New site – under development

Henry Hammond SPRINGS: d. May 30, 1922 – the teenage phenomenom from Augusta, Georgia who kicked up the dirt of American speedways in the late teens. Hammond was yet another remarkable young talent who dedicated his life to racing motorcycles, and like so many competitors from that time he too tragically gave his life in the pursuit of victory. Born in Augusta in 1902, Hammond’s family relocated to Atlanta after his father, a firemen died in the line of duty in 1909. Once in Atlanta Hammond began racing his motorcycle, a Harley-Davidson 8-valve at the local tracks including the 1-mile dirt oval, the Lakewood Speedway. He was quickly taken in by local Indian dealer and board track racer Harry Glenn who recognized Hammond’s natural abilities and helped refine his skills on the track. Due to the suspension of professional racing during World War I, Hammond was able to hone his skills on local tracks against riders who had already made a name for themselves on the national circuit. Hammond grew tremendously during this time period and by the time he was able to enter his first professional event for with his new Indian jersey on Labor Day of 1920, he found the podium in every race, winning both the 10 and 15 mile open races. Now an official member of the Indian factory team, the 17 year old Hammond began competing across the country in the major events of the day, including the premier 300 mile race at Dodge City. Over the next couple of years, the dashing young Hammond became a top rider at Indian, local hero in Atlanta, and a crowd favorite as he hurled ribbons of dust off the back fire of his Indian Daytona. Tragically though, America’s youngest professional motorcycle racer would die a teenager during a race at Springbrook Park in South Bend, Indiana on May 30, 1922. News of Hammond’s death hit hard in Atlanta, and when his body was returned to the city to be laid to rest in the historic Westview Cemetery he was escorted by a long procession of motorcycle’s, including fellow racers, friends, and APD officers.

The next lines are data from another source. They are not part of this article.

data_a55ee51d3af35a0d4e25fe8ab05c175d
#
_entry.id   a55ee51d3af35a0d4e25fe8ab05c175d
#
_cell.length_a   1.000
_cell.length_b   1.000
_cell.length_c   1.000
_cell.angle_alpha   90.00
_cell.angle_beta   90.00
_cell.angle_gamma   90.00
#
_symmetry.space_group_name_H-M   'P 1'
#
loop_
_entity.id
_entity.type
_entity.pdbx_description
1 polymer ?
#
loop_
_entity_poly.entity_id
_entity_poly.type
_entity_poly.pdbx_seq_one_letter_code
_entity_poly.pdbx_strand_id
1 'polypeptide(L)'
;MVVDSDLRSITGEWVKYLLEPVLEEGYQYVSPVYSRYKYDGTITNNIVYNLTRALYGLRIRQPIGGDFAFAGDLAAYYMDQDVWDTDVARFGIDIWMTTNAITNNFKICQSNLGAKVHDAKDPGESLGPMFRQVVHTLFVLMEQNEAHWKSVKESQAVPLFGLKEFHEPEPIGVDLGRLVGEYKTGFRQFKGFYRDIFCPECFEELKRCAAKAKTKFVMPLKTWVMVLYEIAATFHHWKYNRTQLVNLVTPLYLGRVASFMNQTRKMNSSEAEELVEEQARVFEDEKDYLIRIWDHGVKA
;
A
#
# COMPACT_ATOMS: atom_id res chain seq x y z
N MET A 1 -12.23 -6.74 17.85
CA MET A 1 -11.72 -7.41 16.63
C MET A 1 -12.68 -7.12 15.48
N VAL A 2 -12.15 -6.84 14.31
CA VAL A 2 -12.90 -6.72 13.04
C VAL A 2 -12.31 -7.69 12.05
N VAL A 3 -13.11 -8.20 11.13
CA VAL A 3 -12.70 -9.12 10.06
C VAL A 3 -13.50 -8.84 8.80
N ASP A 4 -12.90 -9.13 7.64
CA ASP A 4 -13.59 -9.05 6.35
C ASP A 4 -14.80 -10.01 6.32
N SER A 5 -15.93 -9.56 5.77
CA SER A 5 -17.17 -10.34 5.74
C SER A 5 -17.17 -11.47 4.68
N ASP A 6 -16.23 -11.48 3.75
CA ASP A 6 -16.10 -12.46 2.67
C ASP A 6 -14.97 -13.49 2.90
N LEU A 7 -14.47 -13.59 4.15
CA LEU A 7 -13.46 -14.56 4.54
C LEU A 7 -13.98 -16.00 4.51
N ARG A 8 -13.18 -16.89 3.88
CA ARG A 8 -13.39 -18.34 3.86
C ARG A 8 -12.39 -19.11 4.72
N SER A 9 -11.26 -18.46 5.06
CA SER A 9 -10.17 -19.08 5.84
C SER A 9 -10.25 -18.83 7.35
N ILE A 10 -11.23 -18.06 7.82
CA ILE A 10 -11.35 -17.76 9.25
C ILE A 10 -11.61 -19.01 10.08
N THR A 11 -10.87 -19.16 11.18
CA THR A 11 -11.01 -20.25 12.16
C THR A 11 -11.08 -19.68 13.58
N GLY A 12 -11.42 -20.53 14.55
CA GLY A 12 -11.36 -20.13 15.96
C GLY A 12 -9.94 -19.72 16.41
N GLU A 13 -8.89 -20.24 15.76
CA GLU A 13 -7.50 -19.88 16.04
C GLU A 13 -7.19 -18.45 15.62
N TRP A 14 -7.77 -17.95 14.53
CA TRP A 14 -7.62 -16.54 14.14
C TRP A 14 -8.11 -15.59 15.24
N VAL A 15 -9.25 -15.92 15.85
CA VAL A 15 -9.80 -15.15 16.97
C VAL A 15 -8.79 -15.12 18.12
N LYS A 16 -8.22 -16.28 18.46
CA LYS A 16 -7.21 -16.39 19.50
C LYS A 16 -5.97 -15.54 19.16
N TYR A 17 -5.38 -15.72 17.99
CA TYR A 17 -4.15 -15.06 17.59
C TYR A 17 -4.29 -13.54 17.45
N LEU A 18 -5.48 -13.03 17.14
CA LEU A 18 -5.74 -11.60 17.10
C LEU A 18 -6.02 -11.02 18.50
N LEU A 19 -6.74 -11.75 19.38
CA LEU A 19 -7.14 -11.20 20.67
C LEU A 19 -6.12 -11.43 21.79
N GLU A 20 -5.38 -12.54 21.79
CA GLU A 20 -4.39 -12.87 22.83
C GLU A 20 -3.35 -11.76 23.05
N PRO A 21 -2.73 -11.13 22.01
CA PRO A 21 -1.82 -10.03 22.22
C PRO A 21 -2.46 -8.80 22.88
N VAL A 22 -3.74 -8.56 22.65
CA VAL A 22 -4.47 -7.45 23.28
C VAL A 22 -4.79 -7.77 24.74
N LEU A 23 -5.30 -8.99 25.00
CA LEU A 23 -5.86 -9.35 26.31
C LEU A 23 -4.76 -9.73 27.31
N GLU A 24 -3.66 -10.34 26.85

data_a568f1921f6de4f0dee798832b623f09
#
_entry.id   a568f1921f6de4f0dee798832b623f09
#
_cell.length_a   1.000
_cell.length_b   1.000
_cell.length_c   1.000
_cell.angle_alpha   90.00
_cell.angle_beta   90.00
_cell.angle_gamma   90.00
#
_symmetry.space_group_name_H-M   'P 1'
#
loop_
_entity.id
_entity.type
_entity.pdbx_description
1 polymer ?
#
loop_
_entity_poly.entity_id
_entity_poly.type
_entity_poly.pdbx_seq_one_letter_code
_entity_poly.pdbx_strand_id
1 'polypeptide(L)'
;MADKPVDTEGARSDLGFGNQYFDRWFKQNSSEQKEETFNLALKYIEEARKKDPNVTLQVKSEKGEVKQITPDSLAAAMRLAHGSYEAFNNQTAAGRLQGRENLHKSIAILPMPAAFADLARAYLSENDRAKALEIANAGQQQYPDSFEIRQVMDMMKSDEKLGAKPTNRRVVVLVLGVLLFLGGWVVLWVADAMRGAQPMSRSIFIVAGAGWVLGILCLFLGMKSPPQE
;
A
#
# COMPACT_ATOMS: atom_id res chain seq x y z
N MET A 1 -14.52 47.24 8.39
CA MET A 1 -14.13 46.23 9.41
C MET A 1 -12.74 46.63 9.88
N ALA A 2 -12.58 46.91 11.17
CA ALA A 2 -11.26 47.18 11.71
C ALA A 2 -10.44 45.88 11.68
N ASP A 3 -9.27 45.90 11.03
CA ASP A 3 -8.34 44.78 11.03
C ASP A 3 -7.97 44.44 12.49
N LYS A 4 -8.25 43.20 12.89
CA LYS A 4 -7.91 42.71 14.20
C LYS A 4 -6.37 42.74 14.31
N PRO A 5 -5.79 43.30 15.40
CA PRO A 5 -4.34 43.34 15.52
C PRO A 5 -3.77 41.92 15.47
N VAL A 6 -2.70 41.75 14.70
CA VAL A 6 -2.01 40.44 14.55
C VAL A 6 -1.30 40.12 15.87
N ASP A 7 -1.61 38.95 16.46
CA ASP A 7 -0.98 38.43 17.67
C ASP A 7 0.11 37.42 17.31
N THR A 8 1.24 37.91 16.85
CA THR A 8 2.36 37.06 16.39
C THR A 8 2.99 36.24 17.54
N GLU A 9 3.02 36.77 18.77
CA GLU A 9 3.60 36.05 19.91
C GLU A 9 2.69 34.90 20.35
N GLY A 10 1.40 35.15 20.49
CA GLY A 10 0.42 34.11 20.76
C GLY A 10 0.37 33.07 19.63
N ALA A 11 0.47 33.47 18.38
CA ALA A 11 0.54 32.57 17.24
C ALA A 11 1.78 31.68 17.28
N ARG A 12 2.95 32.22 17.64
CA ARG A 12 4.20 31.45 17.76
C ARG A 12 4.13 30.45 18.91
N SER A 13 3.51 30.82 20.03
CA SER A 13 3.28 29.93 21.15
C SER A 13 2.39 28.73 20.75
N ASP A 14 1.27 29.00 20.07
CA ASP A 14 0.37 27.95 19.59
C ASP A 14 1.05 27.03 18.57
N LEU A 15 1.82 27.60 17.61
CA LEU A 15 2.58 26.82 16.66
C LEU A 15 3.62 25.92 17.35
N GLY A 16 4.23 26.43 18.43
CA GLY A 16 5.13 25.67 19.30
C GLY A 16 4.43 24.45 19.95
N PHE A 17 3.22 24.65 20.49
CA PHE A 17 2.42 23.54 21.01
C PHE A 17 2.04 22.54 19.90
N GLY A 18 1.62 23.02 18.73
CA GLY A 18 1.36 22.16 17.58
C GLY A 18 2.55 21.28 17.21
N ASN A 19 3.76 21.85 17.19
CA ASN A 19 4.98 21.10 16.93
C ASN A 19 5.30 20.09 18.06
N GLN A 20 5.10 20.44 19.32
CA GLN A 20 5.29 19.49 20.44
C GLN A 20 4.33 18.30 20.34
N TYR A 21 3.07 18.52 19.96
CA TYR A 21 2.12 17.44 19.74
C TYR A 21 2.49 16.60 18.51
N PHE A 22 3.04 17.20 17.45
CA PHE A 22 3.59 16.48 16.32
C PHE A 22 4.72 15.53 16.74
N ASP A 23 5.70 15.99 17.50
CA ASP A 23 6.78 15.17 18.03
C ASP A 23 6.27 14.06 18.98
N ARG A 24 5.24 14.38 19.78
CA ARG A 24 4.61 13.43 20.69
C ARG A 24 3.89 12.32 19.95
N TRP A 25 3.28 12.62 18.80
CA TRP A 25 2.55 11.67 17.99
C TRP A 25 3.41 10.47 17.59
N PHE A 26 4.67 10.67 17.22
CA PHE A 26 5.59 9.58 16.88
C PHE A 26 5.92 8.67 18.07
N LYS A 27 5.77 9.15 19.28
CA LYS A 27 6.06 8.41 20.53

John Eugene “Gene” WALKER:  died of injuries from a practice crash in East Stroudsburg, Pennsylvania. On June 7, 1924, Gene was practicing for a race on the half mile dirt track at Stroudsburg. While taking practice laps he struck the rear wheel of a tractor that had pulled onto the course, and then collided with a tree stump on the track’s infield. He was returned to Birmingham, and buried at historic Elmwood Cemetery.

2 thoughts on “Pre-War

  1. Hello. My husbands grandfather raced with both Harley and Indian bikes back in the early 1900’s. He was called the Flying Dutchman. Name was Herman Neiderschmidt. I have an picture of him on a post card sitting on a bike. We think its actually an Indian.

    He had 4 daughters. Irma Neiderschmidt married Keith Anderson, which is my husbands father.

    Do you want to see picture?

    Dave and Laurie Anderson

Leave a Reply

Your email address will not be published. Required fields are marked *